People talk about Barks' quasi-historical/mythical "treasure hunts" as if they were a substantial part of his career, but when you come right down to it, you realize that he really only penned eight stories that can be unproblematically placed in this category ("The Seven Cities of Cibola," "The Fabulous Philosopher's Stone," "The Golden Fleecing," "The Lost Crown of Genghis Khan," "The Mines of King Solomon," "The Flying Dutchman," "The Prize of Pizarro," and "Crown of the Mayas"). Out of his seventy-some Uncle Scrooge adventures, this represents a pretty small minority. Don Rosa actually wrote MORE stories following this pattern (out of a much smaller total oeuvre) than Barks did hisself. So why are they so disproportionately remembered?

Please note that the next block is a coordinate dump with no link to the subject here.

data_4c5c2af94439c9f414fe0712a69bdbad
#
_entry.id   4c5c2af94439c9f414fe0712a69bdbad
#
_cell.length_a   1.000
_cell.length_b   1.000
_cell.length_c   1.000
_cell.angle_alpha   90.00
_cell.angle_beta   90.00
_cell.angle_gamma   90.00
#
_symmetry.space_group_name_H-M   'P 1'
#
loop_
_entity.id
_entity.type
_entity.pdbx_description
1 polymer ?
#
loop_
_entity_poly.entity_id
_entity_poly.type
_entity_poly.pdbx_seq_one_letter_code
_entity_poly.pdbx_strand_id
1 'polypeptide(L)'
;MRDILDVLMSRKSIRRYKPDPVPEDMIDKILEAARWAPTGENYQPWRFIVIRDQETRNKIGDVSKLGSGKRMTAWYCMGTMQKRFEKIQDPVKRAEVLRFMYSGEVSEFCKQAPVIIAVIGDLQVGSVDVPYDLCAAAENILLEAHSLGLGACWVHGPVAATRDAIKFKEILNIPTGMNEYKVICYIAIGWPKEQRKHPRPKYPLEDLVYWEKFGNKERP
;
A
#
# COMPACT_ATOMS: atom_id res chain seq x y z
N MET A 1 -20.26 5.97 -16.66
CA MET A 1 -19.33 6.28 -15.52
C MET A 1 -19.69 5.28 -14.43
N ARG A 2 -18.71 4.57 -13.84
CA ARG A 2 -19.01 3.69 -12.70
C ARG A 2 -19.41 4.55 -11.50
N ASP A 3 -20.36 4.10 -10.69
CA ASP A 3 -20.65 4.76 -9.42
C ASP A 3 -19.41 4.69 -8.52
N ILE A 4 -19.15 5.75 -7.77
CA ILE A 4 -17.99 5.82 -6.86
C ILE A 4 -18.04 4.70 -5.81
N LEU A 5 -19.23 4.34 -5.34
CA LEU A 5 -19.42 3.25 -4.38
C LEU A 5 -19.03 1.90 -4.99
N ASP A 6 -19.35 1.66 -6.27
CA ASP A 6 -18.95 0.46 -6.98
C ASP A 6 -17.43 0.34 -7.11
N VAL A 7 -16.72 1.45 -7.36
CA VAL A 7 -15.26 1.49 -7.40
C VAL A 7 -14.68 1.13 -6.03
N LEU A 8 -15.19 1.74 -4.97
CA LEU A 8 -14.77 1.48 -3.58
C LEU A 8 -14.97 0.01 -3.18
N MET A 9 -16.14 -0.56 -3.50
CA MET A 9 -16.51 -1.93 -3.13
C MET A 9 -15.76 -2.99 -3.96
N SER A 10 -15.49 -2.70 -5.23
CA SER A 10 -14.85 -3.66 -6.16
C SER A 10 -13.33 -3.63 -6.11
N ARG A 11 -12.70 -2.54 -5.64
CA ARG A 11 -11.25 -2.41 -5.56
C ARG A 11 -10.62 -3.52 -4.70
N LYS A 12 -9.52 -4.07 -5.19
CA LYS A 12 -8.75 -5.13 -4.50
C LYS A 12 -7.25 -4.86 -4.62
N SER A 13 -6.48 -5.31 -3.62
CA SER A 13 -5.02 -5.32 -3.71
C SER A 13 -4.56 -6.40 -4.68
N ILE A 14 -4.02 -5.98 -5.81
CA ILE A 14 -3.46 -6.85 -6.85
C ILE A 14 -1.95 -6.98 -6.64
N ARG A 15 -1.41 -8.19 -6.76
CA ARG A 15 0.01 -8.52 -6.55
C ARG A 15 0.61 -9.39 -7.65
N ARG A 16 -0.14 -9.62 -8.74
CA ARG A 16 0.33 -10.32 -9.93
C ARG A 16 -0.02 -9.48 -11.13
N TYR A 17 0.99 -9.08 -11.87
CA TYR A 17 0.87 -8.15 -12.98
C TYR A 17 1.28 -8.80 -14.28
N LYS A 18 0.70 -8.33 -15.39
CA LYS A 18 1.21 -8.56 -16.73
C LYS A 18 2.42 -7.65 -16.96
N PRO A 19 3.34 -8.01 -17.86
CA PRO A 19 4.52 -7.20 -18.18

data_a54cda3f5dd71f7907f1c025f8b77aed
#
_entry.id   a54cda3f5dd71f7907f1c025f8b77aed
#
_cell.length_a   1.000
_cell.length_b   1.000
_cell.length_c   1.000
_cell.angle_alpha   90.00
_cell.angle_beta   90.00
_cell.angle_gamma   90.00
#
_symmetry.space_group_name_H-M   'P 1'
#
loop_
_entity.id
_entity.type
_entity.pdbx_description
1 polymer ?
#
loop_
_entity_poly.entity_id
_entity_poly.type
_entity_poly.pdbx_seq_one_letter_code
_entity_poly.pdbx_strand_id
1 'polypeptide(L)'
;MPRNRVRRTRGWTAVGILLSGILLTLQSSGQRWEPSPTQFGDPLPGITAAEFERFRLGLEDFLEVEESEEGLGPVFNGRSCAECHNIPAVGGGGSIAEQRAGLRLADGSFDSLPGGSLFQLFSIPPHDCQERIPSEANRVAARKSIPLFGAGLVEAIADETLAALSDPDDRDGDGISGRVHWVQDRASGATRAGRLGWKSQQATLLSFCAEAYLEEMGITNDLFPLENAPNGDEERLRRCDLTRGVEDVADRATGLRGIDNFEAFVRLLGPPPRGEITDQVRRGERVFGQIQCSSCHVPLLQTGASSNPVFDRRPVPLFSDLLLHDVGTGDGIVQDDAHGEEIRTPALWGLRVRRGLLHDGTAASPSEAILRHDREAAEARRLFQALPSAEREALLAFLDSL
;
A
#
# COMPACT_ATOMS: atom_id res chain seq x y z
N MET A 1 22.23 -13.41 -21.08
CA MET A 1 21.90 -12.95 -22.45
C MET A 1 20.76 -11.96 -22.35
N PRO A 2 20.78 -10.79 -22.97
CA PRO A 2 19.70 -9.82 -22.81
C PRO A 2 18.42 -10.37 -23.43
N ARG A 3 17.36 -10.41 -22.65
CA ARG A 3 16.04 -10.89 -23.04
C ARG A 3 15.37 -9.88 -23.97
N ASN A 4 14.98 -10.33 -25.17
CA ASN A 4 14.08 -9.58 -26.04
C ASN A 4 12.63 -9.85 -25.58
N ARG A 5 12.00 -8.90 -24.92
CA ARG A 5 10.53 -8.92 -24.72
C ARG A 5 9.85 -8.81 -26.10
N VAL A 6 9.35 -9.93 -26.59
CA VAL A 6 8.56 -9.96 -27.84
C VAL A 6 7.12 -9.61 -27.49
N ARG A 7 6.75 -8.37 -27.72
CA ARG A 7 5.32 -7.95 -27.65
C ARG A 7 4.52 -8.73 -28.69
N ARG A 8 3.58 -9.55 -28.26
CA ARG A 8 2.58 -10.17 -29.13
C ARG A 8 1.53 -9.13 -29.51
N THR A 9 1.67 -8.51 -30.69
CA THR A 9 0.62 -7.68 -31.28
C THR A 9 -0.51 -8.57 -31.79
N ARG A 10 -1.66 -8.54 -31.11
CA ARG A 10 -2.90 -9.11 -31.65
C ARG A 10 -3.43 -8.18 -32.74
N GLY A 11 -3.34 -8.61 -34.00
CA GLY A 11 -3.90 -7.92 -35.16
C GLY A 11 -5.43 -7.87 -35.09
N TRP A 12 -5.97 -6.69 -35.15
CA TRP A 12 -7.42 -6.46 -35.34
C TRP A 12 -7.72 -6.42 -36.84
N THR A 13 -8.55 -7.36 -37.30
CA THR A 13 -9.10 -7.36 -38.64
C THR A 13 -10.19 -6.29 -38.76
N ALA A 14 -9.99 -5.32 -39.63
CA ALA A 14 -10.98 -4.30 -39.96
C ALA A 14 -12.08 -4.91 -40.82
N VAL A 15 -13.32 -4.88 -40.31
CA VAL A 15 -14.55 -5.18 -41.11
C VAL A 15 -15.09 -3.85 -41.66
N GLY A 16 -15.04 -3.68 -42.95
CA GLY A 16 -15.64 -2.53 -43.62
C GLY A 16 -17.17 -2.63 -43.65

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Labels: Carl Barks